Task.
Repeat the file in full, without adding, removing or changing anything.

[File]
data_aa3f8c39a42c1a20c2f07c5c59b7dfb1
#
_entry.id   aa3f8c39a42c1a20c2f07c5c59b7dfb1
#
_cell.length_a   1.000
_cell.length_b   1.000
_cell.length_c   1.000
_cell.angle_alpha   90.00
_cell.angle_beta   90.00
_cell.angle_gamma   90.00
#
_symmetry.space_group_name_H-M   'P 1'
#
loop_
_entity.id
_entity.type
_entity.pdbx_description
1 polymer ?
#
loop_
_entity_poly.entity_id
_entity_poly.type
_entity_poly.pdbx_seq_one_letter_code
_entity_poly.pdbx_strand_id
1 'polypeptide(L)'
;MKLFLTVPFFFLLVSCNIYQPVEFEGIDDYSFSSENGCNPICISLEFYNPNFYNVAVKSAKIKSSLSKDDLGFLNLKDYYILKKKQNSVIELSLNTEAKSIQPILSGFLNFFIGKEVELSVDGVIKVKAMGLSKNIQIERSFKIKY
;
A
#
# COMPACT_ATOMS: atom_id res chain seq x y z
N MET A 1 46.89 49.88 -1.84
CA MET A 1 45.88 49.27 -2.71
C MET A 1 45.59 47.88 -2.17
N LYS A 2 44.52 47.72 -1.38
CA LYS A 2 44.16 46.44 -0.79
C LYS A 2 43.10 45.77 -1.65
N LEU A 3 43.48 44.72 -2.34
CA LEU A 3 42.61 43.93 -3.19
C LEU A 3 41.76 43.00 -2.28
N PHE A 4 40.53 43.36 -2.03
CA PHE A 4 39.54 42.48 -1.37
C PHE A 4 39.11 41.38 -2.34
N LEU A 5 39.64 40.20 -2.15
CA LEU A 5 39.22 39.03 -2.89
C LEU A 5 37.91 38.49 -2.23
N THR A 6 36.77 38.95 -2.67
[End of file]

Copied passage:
data_aa3f8c39a42c1a20c2f07c5c59b7dfb1
#
_entry.id   aa3f8c39a42c1a20c2f07c5c59b7dfb1
#
_cell.length_a   1.000
_cell.length_b   1.000
_cell.length_c   1.000
_cell.angle_alpha   90.00
_cell.angle_beta   90.00
_cell.angle_gamma   90.00
#
_symmetry.space_group_name_H-M   'P 1'
#
loop_
_entity.id
_entity.type
_entity.pdbx_description
1 polymer ?
#
loop_
_entity_poly.entity_id
_entity_poly.type
_entity_poly.pdbx_seq_one_letter_code
_entity_poly.pdbx_strand_id
1 'polypeptide(L)'
;MKLFLTVPFFFLLVSCNIYQPVEFEGIDDYSFSSENGCNPICISLEFYNPNFYNVAVKSAKIKSSLSKDDLGFLNLKDYYILKKKQNSVIELSLNTEAKSIQPILSGFLNFFIGKEVELSVDGVIKVKAMGLSKNIQIERSFKIKY
;
A
#
# COMPACT_ATOMS: atom_id res chain seq x y z
N MET A 1 46.89 49.88 -1.84
CA MET A 1 45.88 49.27 -2.71
C MET A 1 45.59 47.88 -2.17
N LYS A 2 44.52 47.72 -1.38
CA LYS A 2 44.16 46.44 -0.79
C LYS A 2 43.10 45.77 -1.65
N LEU A 3 43.48 44.72 -2.34
CA LEU A 3 42.61 43.93 -3.19
C LEU A 3 41.76 43.00 -2.28
N PHE A 4 40.53 43.36 -2.03
CA PHE A 4 39.54 42.48 -1.37
C PHE A 4 39.11 41.38 -2.34
N LEU A 5 39.64 40.20 -2.15
CA LEU A 5 39.22 39.03 -2.89
C LEU A 5 37.91 38.49 -2.23
N THR A 6 36.77 38.95 -2.67